Published on May 29, 2020

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The Best Deal the Foundation Has Been Afforded in the Last 20 Years

Click image to see map of battle and target property

Thanks to the generosity of the property owner, we can now save the 173-acre Smith Farm on the Cross Keys Battlefield.  This is the single most-threatened site on this battlefield and one of the most threatened in the entire country.  And this might be the most exciting opportunity that we’ve had to save any one particular battlefield parcel in many, many years.

The Battle of Cross Keys, fought on June 8, 1862, was the first of Stonewall Jackson’s “twin victories” at the close of his legendary Valley Campaign.  (For more on the battle, see the historic sketch here.)

And this project will not only protect a critical part of that battlefield; it is possibly the best deal the Foundation has been afforded in the last 20 years.

We’ve been given the opportunity to forever protect 173 core acres of this battlefield with an easement valued at over $1.5 million . . . and all you and I need to do is raise the funds needed to complete the deal.  That’s right.  We’ve secured an easement preserving this property for all time – an easement valued at over a million and a half dollars – and all we need to raise is $45,000 to put toward our mounting backlog of costs associated with bringing these projects to fruition.

The Battle of Cross Keys. Sketch by Edwin Forbes. (Library of Congress)

Thanks to the extreme generosity of the landowner, whose family has farmed the property for generations, the total value of the easement is being donated!  But, even when the landowner donates the value of the land or the easement; and even in the rare instance, as is the case with the Smith easement, when the landowner carries much of the cost of the project; there are still tens of thousands of dollars needed to make these preservation projects a reality.

The Smith Farm is crucial to the preservation of the Cross Keys Battlefield.  Not only is it core battlefield land; it stands directly astride the main road from Harrisonburg and, once preserved, will serve as a bulwark against the advancing urban sprawl from that ever-growing community.  The property also encompasses three sides of an extremely busy intersection and has long been sought after by those wanting to establish gas stations and convenience stores at this crossroads.  As if those weren’t reasons enough to save this property; the Smith Farm includes much of a commanding ridge that, if developed, would ruin the viewshed and historic integrity of almost the entire battlefield.

Confederate Gen. Thomas J. “Stonewall” Jackson

The preservation of the Smith Farm will be one of our greatest preservation victories.  Mr. Smith has gone above and beyond in his commitment to the preservation of the land that his family has farmed for the better part of a century.  But if we don’t raise the $45,000 that we are incurring to generate and complete these projects we won’t be able to take advantage of the type of extreme generosity that Mr. Smith has shown.  We won’t be able to complete preservation deals like this one.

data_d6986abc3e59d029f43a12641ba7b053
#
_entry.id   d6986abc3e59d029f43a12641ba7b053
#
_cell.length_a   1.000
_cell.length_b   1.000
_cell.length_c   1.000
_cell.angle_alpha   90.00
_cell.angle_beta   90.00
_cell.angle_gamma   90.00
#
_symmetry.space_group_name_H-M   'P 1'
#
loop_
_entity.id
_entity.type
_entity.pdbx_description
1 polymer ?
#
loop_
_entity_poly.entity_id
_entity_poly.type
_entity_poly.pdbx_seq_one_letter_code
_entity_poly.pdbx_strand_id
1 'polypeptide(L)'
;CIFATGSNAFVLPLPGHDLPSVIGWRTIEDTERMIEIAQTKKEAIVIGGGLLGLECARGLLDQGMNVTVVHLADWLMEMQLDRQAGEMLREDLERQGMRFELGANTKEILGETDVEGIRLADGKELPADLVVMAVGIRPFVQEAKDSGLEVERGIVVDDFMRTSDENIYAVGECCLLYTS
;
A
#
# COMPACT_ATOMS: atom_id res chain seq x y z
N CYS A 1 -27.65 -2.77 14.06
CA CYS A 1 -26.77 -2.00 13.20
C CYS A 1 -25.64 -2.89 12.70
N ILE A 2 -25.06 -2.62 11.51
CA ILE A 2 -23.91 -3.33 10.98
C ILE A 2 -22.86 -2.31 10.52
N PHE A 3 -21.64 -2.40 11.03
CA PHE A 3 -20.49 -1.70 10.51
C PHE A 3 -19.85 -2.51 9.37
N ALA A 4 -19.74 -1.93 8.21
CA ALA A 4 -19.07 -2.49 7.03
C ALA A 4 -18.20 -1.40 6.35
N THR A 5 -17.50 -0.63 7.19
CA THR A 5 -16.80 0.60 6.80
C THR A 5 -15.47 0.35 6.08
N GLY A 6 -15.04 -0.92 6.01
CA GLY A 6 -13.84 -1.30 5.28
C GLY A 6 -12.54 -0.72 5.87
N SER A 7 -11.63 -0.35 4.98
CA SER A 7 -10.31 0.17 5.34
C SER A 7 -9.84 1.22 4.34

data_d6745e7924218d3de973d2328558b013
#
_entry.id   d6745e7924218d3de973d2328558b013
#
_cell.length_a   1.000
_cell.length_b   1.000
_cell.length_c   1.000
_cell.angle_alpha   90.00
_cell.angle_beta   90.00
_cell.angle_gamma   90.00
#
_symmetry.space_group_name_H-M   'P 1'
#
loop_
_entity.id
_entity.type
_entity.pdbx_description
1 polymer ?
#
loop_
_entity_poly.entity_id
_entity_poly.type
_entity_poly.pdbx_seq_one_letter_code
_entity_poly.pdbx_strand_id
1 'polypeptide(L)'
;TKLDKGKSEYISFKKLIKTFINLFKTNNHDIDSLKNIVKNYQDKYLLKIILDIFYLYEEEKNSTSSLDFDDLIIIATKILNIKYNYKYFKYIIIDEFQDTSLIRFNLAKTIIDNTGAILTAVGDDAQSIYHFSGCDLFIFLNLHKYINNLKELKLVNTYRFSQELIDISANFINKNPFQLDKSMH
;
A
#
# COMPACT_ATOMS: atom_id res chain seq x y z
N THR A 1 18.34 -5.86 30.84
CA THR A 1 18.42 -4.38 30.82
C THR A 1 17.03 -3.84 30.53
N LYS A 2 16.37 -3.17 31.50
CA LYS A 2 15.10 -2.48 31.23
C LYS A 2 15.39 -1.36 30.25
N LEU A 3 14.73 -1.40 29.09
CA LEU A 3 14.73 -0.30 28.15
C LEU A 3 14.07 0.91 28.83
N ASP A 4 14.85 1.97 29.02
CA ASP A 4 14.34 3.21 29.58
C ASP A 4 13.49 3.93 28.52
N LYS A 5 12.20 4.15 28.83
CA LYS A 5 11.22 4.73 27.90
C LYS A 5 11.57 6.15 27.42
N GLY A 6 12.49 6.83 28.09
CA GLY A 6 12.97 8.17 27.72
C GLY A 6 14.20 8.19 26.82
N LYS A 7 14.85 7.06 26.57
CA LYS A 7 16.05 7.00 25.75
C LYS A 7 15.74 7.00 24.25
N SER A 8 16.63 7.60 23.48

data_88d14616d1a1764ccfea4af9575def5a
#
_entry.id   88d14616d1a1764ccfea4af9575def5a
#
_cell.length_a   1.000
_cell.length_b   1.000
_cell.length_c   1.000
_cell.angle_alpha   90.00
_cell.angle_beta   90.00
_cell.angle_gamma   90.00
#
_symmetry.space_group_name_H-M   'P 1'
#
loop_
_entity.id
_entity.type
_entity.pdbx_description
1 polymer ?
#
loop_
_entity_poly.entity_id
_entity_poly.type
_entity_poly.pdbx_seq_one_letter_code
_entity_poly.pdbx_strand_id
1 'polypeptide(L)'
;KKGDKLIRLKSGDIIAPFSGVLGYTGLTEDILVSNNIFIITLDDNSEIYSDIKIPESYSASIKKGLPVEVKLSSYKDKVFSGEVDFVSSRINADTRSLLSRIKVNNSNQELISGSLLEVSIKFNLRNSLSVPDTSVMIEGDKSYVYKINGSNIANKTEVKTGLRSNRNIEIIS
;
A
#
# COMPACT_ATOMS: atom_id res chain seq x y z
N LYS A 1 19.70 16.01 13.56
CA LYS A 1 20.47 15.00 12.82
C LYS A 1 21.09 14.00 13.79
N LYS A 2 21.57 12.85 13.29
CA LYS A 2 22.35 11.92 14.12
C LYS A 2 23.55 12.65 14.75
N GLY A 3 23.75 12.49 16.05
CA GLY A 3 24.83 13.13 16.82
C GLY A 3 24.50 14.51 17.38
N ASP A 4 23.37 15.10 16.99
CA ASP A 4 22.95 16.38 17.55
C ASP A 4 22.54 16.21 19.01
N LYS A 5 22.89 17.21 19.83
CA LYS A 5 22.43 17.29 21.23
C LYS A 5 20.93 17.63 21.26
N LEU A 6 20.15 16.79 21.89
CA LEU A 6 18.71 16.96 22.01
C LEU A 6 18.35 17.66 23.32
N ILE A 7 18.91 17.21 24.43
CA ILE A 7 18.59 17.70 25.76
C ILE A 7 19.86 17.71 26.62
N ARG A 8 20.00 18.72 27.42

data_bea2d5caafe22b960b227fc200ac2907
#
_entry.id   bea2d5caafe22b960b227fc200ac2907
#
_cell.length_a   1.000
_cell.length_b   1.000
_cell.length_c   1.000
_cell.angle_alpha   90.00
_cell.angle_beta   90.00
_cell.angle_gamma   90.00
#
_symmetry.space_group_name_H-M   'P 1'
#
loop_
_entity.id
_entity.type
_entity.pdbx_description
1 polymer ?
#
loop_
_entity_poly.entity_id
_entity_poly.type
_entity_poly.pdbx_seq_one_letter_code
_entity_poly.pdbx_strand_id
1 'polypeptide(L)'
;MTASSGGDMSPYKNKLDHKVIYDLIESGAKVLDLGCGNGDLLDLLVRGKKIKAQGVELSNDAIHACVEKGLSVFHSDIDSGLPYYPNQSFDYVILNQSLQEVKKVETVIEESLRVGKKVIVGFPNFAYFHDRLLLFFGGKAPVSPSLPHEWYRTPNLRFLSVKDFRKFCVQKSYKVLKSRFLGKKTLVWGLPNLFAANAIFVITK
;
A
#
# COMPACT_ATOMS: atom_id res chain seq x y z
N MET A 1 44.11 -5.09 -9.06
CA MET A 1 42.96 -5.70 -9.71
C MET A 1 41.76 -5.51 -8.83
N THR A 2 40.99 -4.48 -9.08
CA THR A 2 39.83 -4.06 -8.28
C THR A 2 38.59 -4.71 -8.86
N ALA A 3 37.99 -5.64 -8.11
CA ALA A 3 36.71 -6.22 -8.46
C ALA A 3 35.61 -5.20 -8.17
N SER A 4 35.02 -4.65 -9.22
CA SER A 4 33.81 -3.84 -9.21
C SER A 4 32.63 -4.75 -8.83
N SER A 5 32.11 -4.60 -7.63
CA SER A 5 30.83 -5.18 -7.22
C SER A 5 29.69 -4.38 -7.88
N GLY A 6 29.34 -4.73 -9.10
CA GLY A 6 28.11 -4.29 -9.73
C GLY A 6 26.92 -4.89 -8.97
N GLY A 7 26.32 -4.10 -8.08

Please, don’t let projects like this one wither and die on the vine because of a backlog of transaction and due diligence costs.  These battlefields are too important for any of us to have to say ten years from now “we almost saved that land” or “we got close to protecting that property” or even worse, “Do you see where those houses are? That’s all battlefield that we could have saved.”

I know you don’t want to see the Smith Farm or any of these properties lost – any more than I do – but they won’t be saved if everyone relies on someone else to do it.  It has to be you. It has to be all of us. And it has to be now.

Please do all that you can to help us raise the $45,000 that we need in this campaign.  We can’t do this without you.

To see the complete letter from SVBF CEO Keven Walker, click here.

 

 

 

 

 

 

“The musketry was heard in volleys, telling of fearful havoc, slaughter and bloodshed.” – Charles Henry Webb, reporter, New York Times, The Battle of Cross Keys

“The Day Had Now Come”: The Battle of Cross Keys

Click image above to see historic sketch

In the spring of 1862, the Confederate capital of Richmond was in danger of falling to advancing Union armies.  By unleashing a vigorous offensive in the Shenandoah Valley, Confederate Gen. “Stonewall” Jackson sought to create a diversion that would draw Federal troops away from the capital.

After a tactical setback at First Kernstown (March 23), Jackson defeated the Federals at McDowell (May 8), Front Royal (May 23) and First Winchester (May 25).  When he followed up by advancing to the Potomac River, Abraham Lincoln saw an opportunity to trap him, and ordered Federal troops to converge on Strasburg to “get in the enemy’s rear.” By doing so, he played right into Jackson’s hands, fulfilling Jackson’s aim of pulling troops to the Valley and away from Richmond.  But the danger to Jackson was real; more than one southern soldier feared that “it’s all up with us.”

But thanks to hard marching and Union delays, Jackson escaped the trap.  He hurried south, chased by Union Gen. John C. Fremont’s force on the west side of Massanutten Mountain and Gen. James Shields to the east of the 50-mile-long ridgeline.  On June 5, when Jackson reached the end of Massanutten, where the mountain would no longer separate the Union columns, he decided to make a stand before they could unite against him, and turned southeast toward Cross Keys and the critical river junction of Port Republic.

For more on the battle and the actions on the target property, click here

“The day had now come which [we] had sought for about 16 days.” – Union soldier, Battle of Cross Keys